The general techniques described above may also be employed to expose a metallized bonding pad(s) or the like so as to facilitate sensor interconnection with electronic circuitry of the control loop in which the sensor is employed. That is, by discontinuously doping a region of a recessed trough in the silicon block with an etch-stop dopant--that is, so that an undoped region of the trough exists between, and/or is defined by, the remaining doped trough region(s)--and then forming the bonding pad(s) over such discontinuously doped region(s) in the trough, the bonding pad may be exposed by back-etching away the undoped silicon region(s) in the trough.
This back etching technique of the invention is thus beneficial in that the sensor element may be formed in one area of a trough in a silicon block (in which the trough surface has been continuously doped with an etch-stop dopant) while a bonding pad may be formed in another area in the same (or different) trough in the silicon block (in which the trough surface has been discontinuously doped with an etch-stop dopant). Upon etching away the undoped silicon regions in the block, therefore, the protective diaphragm (which is comprised of an etch-stop doped silicon layer) covers and mounts the sensor element to the encapsulating substrate while a "window" in the etch-stop doped layer is simultaneously formed exposing the bonding pad(s).
These as well as other objects and advantages of this invention will become more clear to the reader after careful consideration is given to the detailed description of the preferred exemplary embodiments thereof which follow.
Reference will hereinafter be made to the accompanying drawings wherein like reference numerals throughout the various FIGURES denote like structural elements, and wherein;
FIG. 1 is a front plan view of an exemplary sensor in accordance with the present invention;
FIG. 2 is a cross-sectional elevational view of the exemplary sensor shown in FIG. 1 taken along line 2--2 therein; and
FIGS. 3a through 3e, inclusive, schematically show preferred processing steps employed to fabricate the sensors of this invention, FIG. 3e being specifically a cross-section of the sensor shown in FIG. 1 and taken along line 3e--3e therein.
Accompanying FIGS. 1 and 2 show an exemplary sensor 10 of the present invention in a greatly enlarged view for clarity of presentation. Sensor 10 shown in the accompanying FIGURES just happens to be in the form of a mass air flow sensor whereby the sensor elements 12 are, in essence, electrically resistive heater elements so that the mass flow of a fluid stream (e.g., intake air to an internal combustion engine) can be determined by sensing alterations of the heat transfer characteristics of the elements 12. That is, as the mass flow of a fluid stream (e.g., intake air) varies, a corresponding variance of the heat transfer characteristics of elements 12 will occur, and it is this heat transfer variance which may be detected by suitable control circuitry and converted to mass flow data representative of the fluid stream being sensed. This mass flow data may then, in turn, be processed by an on-board (or external) microcomputer so as to adjust, for example, the air/fuel ratio supplied to the engine.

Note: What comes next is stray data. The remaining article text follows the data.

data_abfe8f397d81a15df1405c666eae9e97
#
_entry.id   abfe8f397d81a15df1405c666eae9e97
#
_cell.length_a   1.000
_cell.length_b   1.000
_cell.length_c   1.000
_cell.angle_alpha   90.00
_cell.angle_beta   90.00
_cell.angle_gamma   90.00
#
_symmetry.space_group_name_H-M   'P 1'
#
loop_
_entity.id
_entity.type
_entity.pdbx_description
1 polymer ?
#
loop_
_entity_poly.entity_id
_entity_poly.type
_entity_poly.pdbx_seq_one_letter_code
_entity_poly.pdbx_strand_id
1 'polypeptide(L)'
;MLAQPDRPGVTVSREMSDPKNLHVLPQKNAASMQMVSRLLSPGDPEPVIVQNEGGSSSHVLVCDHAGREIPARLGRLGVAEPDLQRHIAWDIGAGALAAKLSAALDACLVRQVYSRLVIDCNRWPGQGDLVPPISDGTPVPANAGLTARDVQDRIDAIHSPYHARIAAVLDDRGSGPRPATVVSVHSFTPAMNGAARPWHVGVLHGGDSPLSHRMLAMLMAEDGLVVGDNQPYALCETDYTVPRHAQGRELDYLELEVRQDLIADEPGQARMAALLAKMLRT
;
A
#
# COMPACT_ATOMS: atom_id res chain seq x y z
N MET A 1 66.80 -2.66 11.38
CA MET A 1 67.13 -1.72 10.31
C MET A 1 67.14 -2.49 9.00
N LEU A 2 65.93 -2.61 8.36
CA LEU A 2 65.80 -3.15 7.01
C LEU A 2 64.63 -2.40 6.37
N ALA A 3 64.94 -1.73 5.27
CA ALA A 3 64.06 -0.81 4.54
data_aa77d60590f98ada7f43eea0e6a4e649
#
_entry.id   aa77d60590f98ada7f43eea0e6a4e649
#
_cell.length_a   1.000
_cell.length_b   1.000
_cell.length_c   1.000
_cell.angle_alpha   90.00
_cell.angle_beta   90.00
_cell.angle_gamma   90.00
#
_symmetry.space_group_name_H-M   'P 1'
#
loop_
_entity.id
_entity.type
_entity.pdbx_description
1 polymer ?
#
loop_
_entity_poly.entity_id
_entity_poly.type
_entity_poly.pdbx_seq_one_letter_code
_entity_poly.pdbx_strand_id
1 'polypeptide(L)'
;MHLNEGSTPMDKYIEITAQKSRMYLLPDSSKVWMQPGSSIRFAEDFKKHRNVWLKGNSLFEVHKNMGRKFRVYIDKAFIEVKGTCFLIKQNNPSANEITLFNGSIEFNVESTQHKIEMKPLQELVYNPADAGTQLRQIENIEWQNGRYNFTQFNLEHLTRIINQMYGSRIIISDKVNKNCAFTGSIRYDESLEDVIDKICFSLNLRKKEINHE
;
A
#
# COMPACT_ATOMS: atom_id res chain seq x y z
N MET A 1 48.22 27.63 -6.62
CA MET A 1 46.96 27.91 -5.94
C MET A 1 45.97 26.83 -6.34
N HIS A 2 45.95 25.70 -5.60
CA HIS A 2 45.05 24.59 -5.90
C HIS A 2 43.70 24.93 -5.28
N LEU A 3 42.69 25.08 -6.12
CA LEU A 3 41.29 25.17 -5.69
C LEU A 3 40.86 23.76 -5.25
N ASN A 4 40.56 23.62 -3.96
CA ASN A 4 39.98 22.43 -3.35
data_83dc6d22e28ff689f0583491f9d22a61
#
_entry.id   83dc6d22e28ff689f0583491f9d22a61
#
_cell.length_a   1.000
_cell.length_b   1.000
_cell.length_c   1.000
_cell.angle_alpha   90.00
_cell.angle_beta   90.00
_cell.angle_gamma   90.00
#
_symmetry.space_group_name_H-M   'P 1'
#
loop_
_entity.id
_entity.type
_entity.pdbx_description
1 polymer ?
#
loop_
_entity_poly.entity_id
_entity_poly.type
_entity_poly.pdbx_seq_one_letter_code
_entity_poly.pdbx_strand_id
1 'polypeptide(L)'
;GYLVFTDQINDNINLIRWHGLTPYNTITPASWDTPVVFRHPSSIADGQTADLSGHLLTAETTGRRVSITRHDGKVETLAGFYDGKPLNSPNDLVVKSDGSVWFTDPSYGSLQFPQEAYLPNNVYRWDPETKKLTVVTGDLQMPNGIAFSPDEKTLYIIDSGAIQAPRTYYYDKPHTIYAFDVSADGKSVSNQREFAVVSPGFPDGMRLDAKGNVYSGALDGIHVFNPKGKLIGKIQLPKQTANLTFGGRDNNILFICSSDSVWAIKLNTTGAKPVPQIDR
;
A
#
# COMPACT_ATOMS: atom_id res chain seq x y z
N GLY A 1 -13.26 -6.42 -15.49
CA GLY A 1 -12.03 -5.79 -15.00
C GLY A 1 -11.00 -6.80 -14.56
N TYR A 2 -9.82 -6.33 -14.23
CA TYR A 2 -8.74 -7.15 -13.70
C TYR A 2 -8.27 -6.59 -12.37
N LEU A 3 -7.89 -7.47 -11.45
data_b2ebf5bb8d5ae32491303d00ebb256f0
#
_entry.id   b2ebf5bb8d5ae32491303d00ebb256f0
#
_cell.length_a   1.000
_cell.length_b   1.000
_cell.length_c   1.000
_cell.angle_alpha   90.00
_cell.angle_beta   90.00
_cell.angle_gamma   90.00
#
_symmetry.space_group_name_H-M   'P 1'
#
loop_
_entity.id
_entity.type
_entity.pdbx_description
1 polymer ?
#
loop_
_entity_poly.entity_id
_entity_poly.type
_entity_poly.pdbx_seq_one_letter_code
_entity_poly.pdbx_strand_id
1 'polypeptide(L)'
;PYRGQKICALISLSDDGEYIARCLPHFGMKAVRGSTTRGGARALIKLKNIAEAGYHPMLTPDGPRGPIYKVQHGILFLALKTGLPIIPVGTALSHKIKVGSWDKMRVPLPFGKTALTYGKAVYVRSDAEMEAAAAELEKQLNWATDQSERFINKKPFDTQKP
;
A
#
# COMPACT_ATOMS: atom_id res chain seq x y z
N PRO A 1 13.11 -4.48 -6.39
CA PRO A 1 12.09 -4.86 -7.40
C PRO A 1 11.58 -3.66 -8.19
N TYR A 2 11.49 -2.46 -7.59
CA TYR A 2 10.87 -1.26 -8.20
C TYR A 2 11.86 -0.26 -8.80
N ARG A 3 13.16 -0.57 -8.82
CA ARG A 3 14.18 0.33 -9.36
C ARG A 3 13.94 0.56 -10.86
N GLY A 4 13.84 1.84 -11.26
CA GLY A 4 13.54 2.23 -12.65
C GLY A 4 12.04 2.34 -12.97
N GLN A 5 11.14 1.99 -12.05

The invention is however equally applicable to any structural form of silicon-based sensors where the protective functions of the diaphragm are desired such as, thin diaphragm, bridge or cantilever-type structures. The selection of any structural type of silicon based sensor is dependent, of course, upon the particular parameter being sensed and hence, the present invention may be embodied in the form of silicon-based sensors useful to sense e.g., pressure force, mass flow, acceleration and/or torque, to name a few.
Sensor 10 generally includes sensor elements 12 interconnected to bonding pads 16 via electrically-conductive interconnect lines 18. Although the conductive traces 12 and 18 are schematically shown as mere lines in FIG. 1, it will be understood that they are typically metallizations of predetermined thickness and depth in cross-section. The sensor 10 includes a substrate 20 (preferably comprised of a material having similar thermal expansion characteristics as compared to silicon) electrostatically sealed to doped silicon layer 22 (to be described in greater detail below). One such material suitable for substrate 20 is borosilicate glass, with Corning 7740 glass being particularly preferred. Substrate 20 may also be composed of a block of silicon having a suitable glass interlayer electrostatically bonded to both the silicon block of substrate 20 and the doped silicon layer 22.
As seen particularly with reference to FIG. 2, layer 22 includes a region 22a which is spaced from substrate 20 yet continuously covers sensor element 12 (only one of the sensor elements 12 is visible in FIG. 2). Thus, since sensor element 12 is on the interior of layer region 22a, the element 12 will likewise be spaced from substrate 20. In such a manner, layer 22 via its region 22a covers and mounts sensor element 12 to substrate 20 so that substrate 20/region 22a encapsulate sensor element 12 thereby protecting the same from the environment in which sensor 10 is used.
As mentioned previously, the doped layer 22 is electrostatically sealed to substrate 20. This permits the interior space of diaphragm region 22a (i.e., that space between sensor element 12 and substrate 20) to be evacuated so as to improve the overall thermal response characteristic for the sensor 10. However, in some applications (for example, when the sensor of this invention is embodied to sense pressures and/or forces) it may be necessary for the interior space of diaphragm region 22a to be at a pressure substantially equivalent to the pressure environment in which the sensor is located. Such pressure equalization may be conveniently provided by means of a port (noted in FIG. 2 as reference numeral 25) which communicates the interior of diaphragm region 22a with its exterior environment. The provision of port 25 is also beneficial with large size mass flow sensors of the type shown in the accompanying FIGURES since pressure equalization obtained thereby will ensure that the diaphragm region 22a will not be structurally damaged due to a pressure difference between its interior and its exterior environment.